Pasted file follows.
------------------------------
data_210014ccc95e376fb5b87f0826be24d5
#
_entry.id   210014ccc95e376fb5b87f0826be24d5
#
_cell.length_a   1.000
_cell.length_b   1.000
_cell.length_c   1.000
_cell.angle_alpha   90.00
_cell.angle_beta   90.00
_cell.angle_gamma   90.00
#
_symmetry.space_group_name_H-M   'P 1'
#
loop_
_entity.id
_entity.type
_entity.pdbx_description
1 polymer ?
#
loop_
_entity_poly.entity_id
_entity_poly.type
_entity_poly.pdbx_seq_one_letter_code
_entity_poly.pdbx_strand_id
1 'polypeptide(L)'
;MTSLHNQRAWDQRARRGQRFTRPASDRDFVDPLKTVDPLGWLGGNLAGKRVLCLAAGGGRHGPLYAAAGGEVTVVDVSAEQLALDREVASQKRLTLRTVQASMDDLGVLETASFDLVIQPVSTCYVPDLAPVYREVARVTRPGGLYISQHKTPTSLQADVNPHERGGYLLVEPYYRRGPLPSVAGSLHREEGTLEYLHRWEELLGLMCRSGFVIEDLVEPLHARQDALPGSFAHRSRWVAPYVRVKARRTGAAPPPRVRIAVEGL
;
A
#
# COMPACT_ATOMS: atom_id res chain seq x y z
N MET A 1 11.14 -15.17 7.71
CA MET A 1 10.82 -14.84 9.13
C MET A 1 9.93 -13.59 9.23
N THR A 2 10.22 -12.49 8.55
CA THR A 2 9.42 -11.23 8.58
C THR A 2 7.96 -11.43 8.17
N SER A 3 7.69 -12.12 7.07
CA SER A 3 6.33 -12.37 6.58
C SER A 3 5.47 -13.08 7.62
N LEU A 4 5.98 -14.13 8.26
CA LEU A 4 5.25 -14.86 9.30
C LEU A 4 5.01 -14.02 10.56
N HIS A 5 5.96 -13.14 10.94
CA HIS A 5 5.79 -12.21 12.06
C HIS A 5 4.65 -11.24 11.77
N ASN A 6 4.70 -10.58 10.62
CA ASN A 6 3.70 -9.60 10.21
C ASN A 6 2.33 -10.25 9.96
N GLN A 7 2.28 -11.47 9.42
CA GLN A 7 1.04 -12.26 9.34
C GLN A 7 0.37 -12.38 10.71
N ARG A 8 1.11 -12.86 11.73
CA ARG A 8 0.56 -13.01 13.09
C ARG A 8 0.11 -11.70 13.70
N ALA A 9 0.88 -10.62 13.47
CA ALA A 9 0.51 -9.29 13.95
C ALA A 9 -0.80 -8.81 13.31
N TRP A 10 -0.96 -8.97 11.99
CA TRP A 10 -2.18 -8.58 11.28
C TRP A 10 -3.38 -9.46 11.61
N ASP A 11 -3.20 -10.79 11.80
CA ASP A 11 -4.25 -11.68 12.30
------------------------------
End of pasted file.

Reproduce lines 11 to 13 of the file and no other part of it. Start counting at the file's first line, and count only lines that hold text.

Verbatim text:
#
_symmetry.space_group_name_H-M   'P 1'
#